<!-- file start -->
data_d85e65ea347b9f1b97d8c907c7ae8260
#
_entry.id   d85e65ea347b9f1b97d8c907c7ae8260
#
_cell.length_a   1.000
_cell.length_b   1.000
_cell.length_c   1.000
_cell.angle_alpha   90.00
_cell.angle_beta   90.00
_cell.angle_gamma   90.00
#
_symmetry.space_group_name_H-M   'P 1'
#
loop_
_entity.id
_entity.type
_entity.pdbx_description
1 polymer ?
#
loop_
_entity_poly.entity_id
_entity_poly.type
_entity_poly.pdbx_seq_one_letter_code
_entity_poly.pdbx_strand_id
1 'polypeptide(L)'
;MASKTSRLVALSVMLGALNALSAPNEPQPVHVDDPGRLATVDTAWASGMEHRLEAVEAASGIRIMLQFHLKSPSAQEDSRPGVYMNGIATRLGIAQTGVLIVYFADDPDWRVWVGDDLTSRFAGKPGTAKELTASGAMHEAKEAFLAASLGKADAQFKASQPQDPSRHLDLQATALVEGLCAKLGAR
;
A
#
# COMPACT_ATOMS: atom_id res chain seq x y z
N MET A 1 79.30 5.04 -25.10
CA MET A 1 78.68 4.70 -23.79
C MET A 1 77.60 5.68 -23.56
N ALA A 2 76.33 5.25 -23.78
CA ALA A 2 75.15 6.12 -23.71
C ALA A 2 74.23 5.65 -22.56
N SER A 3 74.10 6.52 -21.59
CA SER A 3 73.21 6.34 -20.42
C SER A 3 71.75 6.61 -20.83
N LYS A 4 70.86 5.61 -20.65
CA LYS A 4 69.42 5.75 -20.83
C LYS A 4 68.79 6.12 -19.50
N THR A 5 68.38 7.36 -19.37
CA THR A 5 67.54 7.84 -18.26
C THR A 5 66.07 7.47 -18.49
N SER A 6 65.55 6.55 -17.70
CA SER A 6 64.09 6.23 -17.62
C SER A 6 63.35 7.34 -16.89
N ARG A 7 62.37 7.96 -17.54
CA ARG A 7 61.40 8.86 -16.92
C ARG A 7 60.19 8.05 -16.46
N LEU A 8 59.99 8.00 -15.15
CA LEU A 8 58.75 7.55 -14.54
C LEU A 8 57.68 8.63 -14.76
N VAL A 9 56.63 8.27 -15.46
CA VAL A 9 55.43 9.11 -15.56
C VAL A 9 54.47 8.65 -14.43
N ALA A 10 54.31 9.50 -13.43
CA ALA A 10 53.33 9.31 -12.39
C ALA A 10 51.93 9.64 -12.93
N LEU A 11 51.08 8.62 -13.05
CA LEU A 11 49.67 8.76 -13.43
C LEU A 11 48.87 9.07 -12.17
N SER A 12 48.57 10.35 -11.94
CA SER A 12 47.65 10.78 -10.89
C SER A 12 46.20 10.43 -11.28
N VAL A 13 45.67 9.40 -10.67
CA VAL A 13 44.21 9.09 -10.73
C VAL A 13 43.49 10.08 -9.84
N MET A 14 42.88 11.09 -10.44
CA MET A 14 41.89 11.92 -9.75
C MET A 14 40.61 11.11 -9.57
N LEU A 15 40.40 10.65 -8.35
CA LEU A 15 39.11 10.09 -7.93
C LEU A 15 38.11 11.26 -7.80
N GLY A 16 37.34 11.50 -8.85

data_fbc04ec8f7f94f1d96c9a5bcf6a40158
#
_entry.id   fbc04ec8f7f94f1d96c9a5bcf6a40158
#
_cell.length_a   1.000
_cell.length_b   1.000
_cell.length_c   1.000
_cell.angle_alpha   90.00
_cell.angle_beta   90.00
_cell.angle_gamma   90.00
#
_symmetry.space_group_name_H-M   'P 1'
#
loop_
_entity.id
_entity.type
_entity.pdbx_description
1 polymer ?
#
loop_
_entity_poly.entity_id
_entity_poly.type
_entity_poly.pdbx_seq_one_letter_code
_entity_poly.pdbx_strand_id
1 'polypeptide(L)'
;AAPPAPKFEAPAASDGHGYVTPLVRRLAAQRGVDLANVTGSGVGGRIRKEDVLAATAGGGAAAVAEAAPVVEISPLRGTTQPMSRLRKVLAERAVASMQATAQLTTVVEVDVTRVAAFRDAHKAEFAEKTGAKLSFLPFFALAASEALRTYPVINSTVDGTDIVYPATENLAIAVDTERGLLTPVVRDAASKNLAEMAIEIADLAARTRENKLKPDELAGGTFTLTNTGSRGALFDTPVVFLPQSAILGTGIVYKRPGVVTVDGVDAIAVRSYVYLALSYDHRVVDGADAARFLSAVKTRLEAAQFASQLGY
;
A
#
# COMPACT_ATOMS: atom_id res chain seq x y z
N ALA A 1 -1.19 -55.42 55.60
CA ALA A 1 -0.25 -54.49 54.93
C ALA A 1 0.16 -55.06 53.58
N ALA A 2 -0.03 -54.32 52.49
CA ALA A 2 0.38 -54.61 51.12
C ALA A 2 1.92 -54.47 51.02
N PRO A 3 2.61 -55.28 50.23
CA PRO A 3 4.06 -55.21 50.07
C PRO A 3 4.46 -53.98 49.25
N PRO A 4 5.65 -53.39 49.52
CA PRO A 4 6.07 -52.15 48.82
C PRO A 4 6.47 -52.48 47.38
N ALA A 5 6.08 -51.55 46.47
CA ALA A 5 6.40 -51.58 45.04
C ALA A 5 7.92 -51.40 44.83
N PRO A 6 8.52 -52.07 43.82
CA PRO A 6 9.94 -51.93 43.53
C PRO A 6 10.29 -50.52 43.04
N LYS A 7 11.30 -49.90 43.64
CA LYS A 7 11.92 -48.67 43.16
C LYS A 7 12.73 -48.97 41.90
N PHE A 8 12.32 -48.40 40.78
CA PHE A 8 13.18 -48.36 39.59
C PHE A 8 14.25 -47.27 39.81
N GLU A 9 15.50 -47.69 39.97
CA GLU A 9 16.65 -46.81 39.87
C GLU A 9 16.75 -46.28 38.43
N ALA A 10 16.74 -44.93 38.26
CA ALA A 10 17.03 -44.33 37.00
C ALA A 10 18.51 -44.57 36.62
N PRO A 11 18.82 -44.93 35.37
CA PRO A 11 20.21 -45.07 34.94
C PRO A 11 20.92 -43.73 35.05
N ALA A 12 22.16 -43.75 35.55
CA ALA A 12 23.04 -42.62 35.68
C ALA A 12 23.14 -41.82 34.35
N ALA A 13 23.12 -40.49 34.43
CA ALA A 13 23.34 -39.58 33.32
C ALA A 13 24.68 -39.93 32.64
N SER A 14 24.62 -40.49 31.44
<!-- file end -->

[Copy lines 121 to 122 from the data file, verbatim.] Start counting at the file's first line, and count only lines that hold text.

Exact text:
C ALA A 5 7.92 -51.40 44.83
N PRO A 6 8.52 -52.07 43.82